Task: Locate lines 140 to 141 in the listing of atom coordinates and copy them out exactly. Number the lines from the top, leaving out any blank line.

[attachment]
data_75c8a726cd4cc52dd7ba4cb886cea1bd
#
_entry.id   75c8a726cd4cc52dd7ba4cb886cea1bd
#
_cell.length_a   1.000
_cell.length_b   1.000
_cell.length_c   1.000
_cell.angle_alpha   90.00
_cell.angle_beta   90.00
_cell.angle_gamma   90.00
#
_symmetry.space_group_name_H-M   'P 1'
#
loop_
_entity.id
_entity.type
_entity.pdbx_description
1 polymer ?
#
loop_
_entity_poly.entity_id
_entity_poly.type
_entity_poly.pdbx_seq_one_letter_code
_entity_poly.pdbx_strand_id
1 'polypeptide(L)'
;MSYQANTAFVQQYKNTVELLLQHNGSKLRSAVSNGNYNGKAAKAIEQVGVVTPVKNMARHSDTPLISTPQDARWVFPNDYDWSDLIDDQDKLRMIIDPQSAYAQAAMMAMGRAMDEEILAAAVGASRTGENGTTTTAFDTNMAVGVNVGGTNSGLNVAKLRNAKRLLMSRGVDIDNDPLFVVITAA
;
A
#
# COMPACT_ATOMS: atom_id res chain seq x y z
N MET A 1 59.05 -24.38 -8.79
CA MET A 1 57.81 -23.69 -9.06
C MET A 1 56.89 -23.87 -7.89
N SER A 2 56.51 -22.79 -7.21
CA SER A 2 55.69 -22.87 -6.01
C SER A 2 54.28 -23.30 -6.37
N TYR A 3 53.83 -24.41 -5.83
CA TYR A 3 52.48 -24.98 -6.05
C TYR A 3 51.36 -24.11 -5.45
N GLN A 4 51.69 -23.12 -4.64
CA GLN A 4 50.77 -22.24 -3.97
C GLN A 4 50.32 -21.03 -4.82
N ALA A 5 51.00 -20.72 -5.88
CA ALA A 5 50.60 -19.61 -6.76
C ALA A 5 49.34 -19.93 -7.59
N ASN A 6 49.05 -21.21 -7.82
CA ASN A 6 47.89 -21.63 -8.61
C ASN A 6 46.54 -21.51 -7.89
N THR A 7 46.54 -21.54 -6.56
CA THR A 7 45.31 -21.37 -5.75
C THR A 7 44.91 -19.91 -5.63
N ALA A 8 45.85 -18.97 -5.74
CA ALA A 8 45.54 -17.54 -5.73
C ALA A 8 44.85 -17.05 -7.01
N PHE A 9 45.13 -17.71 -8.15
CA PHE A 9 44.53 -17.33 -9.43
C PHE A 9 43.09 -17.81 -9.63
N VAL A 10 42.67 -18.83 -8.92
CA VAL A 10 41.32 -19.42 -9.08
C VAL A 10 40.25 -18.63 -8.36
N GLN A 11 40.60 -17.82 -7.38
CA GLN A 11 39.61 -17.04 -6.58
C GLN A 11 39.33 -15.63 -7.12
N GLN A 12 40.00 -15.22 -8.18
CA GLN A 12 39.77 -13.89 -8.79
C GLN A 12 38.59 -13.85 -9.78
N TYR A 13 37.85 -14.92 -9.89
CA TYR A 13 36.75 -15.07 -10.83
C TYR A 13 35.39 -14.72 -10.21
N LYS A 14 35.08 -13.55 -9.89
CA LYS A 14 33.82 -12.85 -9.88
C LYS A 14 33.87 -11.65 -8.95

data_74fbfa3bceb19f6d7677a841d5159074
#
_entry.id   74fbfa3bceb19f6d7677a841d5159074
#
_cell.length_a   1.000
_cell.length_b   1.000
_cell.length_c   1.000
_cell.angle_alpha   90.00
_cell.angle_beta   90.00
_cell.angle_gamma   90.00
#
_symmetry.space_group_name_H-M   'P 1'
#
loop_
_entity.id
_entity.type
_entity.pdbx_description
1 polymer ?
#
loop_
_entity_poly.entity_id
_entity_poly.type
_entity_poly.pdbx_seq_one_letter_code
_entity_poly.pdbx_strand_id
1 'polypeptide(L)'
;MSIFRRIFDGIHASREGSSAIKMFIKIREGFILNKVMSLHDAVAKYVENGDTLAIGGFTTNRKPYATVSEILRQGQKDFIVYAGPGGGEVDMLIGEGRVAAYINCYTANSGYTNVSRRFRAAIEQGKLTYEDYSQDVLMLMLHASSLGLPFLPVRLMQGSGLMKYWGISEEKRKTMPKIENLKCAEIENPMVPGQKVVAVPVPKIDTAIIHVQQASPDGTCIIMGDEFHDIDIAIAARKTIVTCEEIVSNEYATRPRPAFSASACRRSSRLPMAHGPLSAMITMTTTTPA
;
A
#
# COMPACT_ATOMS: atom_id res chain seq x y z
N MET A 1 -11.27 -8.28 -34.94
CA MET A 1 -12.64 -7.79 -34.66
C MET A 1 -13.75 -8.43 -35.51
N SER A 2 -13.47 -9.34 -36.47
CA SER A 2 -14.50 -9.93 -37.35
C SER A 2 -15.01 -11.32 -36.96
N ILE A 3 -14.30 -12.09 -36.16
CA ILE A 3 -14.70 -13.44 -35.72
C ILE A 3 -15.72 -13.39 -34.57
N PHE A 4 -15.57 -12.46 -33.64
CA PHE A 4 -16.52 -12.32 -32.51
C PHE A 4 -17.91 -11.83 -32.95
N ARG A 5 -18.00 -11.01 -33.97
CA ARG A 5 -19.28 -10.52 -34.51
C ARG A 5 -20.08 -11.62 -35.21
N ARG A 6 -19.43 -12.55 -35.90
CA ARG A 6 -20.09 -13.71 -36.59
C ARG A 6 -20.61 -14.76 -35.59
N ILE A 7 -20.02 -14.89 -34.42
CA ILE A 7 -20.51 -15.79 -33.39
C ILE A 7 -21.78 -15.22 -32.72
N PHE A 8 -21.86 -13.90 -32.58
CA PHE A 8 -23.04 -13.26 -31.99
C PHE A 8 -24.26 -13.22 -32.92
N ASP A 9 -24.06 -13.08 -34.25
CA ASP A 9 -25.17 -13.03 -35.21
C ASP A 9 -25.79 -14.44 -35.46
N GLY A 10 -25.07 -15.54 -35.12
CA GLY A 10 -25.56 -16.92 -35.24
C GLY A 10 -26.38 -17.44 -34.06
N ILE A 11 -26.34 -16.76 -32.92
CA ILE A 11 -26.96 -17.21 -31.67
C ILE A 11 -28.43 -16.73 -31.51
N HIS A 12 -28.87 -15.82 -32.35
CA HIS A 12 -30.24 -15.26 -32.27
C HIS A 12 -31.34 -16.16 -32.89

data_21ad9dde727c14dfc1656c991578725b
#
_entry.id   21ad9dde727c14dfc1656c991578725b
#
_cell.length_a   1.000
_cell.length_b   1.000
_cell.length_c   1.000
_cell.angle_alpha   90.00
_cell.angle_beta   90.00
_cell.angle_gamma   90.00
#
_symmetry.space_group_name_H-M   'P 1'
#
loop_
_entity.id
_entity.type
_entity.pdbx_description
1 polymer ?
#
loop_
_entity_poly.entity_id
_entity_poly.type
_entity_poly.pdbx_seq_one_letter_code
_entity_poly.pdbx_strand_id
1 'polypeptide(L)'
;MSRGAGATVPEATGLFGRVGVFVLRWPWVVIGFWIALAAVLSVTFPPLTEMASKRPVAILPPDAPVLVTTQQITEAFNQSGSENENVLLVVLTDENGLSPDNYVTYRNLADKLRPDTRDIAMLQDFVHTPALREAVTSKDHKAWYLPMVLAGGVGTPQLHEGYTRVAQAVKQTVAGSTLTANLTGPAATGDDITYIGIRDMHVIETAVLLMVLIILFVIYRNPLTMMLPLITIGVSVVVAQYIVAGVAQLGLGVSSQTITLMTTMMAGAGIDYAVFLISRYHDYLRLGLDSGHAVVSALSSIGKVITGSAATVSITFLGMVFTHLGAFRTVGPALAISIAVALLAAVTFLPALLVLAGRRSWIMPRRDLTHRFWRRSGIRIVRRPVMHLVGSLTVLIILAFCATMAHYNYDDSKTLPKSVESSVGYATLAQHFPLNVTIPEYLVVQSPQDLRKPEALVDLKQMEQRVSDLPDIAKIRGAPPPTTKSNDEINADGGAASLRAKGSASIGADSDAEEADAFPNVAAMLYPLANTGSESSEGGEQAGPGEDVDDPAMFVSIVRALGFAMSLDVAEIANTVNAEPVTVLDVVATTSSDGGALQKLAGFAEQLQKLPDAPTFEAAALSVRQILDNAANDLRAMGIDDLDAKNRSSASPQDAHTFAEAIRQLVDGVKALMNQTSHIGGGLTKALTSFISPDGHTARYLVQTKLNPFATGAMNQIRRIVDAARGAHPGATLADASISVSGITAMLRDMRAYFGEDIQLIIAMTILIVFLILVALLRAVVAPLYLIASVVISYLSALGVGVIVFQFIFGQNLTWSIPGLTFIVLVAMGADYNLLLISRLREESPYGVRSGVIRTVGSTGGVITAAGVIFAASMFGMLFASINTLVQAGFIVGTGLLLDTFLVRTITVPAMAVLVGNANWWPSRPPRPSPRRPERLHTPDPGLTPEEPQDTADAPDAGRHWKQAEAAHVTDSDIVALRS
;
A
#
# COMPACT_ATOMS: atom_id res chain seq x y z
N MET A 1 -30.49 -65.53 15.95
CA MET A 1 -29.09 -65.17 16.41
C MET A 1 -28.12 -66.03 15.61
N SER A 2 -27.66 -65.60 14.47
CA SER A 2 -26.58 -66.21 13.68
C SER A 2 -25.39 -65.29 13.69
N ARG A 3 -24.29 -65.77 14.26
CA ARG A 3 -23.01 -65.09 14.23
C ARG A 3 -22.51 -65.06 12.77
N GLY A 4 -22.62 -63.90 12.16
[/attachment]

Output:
#
_entry.id   21ad9dde727c14dfc1656c991578725b